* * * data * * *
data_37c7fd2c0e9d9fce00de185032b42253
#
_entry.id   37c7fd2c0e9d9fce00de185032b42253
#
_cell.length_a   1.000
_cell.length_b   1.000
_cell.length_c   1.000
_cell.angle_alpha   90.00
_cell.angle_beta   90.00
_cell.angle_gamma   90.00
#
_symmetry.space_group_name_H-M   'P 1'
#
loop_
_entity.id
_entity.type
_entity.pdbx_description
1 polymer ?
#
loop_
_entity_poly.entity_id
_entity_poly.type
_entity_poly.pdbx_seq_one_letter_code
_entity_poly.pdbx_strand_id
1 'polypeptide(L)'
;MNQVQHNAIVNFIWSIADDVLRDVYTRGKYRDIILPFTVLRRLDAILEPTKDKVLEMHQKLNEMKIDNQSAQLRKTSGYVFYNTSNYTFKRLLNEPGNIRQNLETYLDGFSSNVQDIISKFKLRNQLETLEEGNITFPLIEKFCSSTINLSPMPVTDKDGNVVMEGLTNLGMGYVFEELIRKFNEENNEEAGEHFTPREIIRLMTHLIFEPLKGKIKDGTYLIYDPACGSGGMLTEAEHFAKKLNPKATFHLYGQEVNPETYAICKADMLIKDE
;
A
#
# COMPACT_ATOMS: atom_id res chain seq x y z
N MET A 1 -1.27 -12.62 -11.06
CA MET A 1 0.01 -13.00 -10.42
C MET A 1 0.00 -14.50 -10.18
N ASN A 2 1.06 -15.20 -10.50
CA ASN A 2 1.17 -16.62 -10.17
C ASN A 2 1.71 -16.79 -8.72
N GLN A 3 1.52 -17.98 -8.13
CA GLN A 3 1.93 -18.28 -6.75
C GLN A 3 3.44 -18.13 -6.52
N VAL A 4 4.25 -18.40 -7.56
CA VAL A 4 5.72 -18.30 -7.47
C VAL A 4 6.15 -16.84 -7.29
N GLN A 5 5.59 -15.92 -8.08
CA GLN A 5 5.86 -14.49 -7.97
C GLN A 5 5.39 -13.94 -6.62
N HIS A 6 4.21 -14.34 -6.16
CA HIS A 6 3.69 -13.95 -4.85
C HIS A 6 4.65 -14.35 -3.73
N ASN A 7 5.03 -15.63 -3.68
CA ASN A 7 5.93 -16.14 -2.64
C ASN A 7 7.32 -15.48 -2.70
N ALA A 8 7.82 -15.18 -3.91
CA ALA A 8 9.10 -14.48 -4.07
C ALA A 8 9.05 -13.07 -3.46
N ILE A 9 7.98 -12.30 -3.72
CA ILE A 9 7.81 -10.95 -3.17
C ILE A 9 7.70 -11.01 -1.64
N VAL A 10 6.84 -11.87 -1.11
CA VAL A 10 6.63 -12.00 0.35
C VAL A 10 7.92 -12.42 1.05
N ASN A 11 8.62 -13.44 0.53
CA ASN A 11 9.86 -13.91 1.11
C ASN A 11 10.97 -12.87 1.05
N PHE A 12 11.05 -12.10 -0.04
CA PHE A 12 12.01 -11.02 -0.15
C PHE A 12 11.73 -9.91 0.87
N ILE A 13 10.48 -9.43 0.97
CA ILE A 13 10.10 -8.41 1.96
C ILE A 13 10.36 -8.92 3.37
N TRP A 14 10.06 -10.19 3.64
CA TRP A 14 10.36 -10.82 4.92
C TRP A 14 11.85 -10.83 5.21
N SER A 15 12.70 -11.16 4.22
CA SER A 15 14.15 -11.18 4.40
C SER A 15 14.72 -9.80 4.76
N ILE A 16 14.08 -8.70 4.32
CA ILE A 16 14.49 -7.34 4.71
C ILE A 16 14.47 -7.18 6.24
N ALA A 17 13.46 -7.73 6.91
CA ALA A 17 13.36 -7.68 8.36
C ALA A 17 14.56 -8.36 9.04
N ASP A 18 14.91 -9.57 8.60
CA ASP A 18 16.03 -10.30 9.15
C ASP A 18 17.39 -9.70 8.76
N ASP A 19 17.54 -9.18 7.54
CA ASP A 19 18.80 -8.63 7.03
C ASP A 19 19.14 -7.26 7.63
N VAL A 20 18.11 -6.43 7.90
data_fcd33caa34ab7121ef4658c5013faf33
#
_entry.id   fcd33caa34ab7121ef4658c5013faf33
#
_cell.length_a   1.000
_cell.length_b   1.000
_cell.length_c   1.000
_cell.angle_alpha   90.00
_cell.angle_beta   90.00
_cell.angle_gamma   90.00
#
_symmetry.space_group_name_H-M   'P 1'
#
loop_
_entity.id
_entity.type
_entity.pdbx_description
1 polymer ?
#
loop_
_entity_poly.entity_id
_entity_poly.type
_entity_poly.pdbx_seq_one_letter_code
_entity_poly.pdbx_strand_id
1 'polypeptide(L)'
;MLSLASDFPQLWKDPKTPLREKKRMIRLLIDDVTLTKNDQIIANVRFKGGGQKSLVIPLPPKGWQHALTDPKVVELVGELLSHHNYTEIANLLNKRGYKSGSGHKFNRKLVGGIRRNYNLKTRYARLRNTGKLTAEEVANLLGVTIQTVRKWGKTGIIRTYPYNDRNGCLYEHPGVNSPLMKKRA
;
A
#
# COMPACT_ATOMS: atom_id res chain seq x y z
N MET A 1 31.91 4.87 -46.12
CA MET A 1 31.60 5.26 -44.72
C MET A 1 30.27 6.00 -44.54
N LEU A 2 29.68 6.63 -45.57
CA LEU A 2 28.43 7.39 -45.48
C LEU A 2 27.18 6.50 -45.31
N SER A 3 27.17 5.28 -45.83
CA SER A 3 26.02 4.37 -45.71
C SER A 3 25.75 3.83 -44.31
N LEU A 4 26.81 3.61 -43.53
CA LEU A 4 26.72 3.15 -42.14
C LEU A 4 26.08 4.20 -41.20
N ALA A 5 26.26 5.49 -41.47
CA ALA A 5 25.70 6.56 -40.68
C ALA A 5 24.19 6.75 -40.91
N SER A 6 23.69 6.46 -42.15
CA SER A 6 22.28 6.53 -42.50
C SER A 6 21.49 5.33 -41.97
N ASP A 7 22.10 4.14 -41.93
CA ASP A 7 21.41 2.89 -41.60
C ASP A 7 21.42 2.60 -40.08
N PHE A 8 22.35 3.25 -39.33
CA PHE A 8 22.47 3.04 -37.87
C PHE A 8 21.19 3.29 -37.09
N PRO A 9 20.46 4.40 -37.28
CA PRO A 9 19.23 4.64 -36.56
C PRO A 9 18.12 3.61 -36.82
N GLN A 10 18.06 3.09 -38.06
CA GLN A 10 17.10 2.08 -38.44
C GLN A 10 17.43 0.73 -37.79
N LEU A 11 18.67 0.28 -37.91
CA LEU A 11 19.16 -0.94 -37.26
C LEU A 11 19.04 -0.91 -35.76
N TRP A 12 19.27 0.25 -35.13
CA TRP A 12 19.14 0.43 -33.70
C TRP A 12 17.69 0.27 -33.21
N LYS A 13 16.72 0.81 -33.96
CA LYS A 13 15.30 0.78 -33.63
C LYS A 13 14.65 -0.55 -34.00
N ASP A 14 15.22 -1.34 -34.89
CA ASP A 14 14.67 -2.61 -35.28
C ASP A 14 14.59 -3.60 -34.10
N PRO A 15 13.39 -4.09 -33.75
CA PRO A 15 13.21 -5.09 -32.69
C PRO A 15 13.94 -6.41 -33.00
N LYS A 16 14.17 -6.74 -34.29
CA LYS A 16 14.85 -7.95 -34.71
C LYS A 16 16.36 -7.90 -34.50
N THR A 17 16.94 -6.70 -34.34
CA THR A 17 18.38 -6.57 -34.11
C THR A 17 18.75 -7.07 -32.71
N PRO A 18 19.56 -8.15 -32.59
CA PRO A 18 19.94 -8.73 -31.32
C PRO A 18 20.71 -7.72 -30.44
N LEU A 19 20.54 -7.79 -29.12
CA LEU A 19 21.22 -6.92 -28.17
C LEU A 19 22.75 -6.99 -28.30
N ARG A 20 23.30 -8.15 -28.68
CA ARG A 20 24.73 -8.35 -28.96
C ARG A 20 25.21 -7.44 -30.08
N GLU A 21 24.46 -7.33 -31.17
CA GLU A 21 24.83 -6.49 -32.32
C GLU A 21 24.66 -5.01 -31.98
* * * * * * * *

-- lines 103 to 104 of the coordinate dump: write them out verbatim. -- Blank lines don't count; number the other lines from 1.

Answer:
_entity.id
_entity.type